By Peter Jacobi: Herald-Times Reviewer | email@example.com | Posted: Tuesday, March 4, 2014 12:00 am
The first responsibility that a producing institution has in presenting any of Gilbert and Sullivan’s operettas is to treat them respectfully, to recognize they are not trifles but morsels. That’s certainly the case with one of their most popular creations, “H.M.S. Pinafore.”
Fortunately, the Indiana University Opera Theater’s current production of “Pinafore,” on view at the Musical Arts Center, provides the proper treatment. It has not been trifled with, not downloaded with silly updates of Gilbert’s bright yet brittle libretto, not cheapened musically by downgrading the artistic needs of a demanding score, not shorn of the traditions that mark its singular voice and idiosyncratic style.
And that’s a mercy.
This production is faithful and, consequently, enjoyable. Its validity and quality begin with a stage-spanning, right-for-the-subject set, first used in 1997 and again in 2005 by C. David Higgins, that of a ship’s quarterdeck. It, along with the gaudy mock proscenium and detailed costumes, effectively evoke the Victorian age.
Two talented visitors have been employed to make what happens on that set equally valid. For the music, there’s conductor Constantine Kitsopoulos who, on previous visits, scored with productions of challenge and marked differences: a giddy “Fledermaus,” a tragic “A View from the Bridge,” and a rollicking “Falstaff.” This time, he caused the pit ensemble, the University Orchestra, as well as casts and chorus to embrace Sullivan’s delightful and not-easy-to-master music and master it well enough to delight the audience; reaction both Friday and Saturday evenings was highly enthusiastic.
For stage directing and choreography, there’s a first-timer, Michael Shell, who came with a load of credentials and proved himself with this fast-moving yet sensible, often comic presentation. He drew out of his performers characterizations that were humorous but also still human, funny but not made fun of.
There was a problem both nights, one that Shell alluded to when we spoke a couple of weeks ago, one he thought had been solved: diction, the crystal-clear outpouring of the words. “I tell the singers,” he told me, “to ask themselves, ‘Do you want the audience to look at you or the supertitles?’” The decision had been made to not provide supertitles, a reasonable decision for a work performed in English.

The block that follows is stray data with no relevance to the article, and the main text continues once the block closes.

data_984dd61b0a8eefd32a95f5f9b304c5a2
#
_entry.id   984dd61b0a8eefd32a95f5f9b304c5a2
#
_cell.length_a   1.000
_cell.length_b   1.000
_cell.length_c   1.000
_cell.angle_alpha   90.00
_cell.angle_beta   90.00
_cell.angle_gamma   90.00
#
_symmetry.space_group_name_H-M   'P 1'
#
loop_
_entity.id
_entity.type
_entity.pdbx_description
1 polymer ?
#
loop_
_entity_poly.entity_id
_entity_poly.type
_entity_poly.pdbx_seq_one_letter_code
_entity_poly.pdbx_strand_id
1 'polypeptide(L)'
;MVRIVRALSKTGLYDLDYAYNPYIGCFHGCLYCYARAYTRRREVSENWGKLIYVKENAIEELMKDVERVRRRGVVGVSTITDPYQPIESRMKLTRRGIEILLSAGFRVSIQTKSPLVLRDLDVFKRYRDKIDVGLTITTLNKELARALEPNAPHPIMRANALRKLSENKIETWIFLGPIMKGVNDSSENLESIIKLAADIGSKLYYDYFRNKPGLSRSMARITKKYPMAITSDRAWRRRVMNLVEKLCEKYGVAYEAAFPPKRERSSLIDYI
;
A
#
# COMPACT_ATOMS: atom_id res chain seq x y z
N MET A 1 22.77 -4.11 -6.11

But English happens to be not the easiest language to project clearly, and clarity was not achieved by all. In addition, to complicate matters, at least some of the singers have voices of limited volume, particularly when they speak or do recitative.
A number of folks told me they had problems understanding the words, and I agree. To not have supertitles and/or amplification in the MAC, a spacious theater, probably was a mistake. Not to make a giant squabble over this decision and resultant flaw, because there was much one could easily grasp, but this issue tends to occur with certain repertoire selections, particularly when younger voices are chosen to perform on the Jacobs School of Music’s big stage.
There was virtually no problem understanding the men’s or women’s chorus, the men portraying the ship’s crew; the women, the First Lord of the Admiralty’s “sisters, cousins and aunts.” Chorus master Walter Huff had trained them to a T. They served well and were well served with ovations.
One young man, Christopher Seefeldt, just a junior, ended up singing the Lord of the Admiralty role, that of Sir Joseph Porter, with both casts. As a bumbling old fellow unluckily seeking young love, he was outstanding, both at handling the operetta’s patter song and entering into character. He was among those with excellent diction and, yet, would have benefited from amplification.
Baritones Reuben Walker (on Friday) and Erik Krohg (on Saturday) were easily understood as the Captain of the Pinafore and proved “a right good captain he.” As the Captain’s daughter Josephine, she the object of Sir Joseph’s attention, sopranos Olivia Yokers and Tabitha Burchett successfully managed to develop the character of a woman with the desire to love another; they would, however, have benefited from supertitles and an acoustical boost.
As seaman Ralph Rackstraw, the man Josephine desires to love, Friday’s Trey Smagur and Saturday’s Benjamin Smith seemed to have worked hard to shape Ralph’s personality; they also stretched their tenors to meet some high note demands, not always but far more often than not.
Mezzos Anna Prokof and Eileen Jennings gave sauce and spice to the role of Little Buttercup, whose mistaken change of babies years earlier set the stage for librettist Gilbert’s aim in “Pinafore” to make fun of Britain’s penchant for class and rank distinctions; Jennings was better at handling the sound issues. Baritones Connor Lidell and Steven Berlanga portrayed Dick Deadeye and made him sufficiently odious.
The whole cast had been well chosen. So, too, Patrick Mero made good choices in lighting the action.
If you go
WHAT: “H.M.S. Pinafore,” by Gilbert and Sullivan.
WHO: Indiana University Opera Theater.
WHERE: IU Musical Arts Center.
WHEN: 8 p.m. Friday and Saturday.
TICKETS: At the Musical Arts Center box office, Jordan Avenue, 11:30 a.m.-5:30 p.m. Monday-Friday; through Ticketmaster at 800-745-3000; or online at http://music.indiana.edu/.
© Herald Times 2014